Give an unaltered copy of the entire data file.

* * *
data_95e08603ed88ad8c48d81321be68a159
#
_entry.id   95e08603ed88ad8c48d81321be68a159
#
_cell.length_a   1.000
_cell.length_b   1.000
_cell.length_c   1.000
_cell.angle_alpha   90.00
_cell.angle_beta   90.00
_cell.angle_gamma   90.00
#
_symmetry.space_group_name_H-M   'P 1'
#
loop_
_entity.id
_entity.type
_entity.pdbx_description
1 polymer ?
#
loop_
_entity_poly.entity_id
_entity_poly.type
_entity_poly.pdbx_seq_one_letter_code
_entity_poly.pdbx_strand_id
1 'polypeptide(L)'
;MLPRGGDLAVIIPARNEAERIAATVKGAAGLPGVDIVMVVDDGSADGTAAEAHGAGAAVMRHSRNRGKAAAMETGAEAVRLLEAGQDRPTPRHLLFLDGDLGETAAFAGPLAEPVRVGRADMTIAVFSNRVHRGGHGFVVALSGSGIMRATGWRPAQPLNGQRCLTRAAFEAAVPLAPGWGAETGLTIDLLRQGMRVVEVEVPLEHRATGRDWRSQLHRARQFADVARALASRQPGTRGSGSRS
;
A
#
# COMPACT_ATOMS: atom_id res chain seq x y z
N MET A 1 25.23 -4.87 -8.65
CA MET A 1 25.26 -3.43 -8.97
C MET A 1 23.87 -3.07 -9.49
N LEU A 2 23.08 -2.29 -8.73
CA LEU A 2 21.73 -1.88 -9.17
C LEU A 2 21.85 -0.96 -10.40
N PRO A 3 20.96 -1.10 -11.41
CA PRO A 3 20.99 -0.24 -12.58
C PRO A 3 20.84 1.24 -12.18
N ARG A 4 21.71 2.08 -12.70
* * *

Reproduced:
data_95e08603ed88ad8c48d81321be68a159
#
_entry.id   95e08603ed88ad8c48d81321be68a159
#
_cell.length_a   1.000
_cell.length_b   1.000
_cell.length_c   1.000
_cell.angle_alpha   90.00
_cell.angle_beta   90.00
_cell.angle_gamma   90.00
#
_symmetry.space_group_name_H-M   'P 1'
#
loop_
_entity.id
_entity.type
_entity.pdbx_description
1 polymer ?
#
loop_
_entity_poly.entity_id
_entity_poly.type
_entity_poly.pdbx_seq_one_letter_code
_entity_poly.pdbx_strand_id
1 'polypeptide(L)'
;MLPRGGDLAVIIPARNEAERIAATVKGAAGLPGVDIVMVVDDGSADGTAAEAHGAGAAVMRHSRNRGKAAAMETGAEAVRLLEAGQDRPTPRHLLFLDGDLGETAAFAGPLAEPVRVGRADMTIAVFSNRVHRGGHGFVVALSGSGIMRATGWRPAQPLNGQRCLTRAAFEAAVPLAPGWGAETGLTIDLLRQGMRVVEVEVPLEHRATGRDWRSQLHRARQFADVARALASRQPGTRGSGSRS
;
A
#
# COMPACT_ATOMS: atom_id res chain seq x y z
N MET A 1 25.23 -4.87 -8.65
CA MET A 1 25.26 -3.43 -8.97
C MET A 1 23.87 -3.07 -9.49
N LEU A 2 23.08 -2.29 -8.73
CA LEU A 2 21.73 -1.88 -9.17
C LEU A 2 21.85 -0.96 -10.40
N PRO A 3 20.96 -1.10 -11.41
CA PRO A 3 20.99 -0.24 -12.58
C PRO A 3 20.84 1.24 -12.18
N ARG A 4 21.71 2.08 -12.70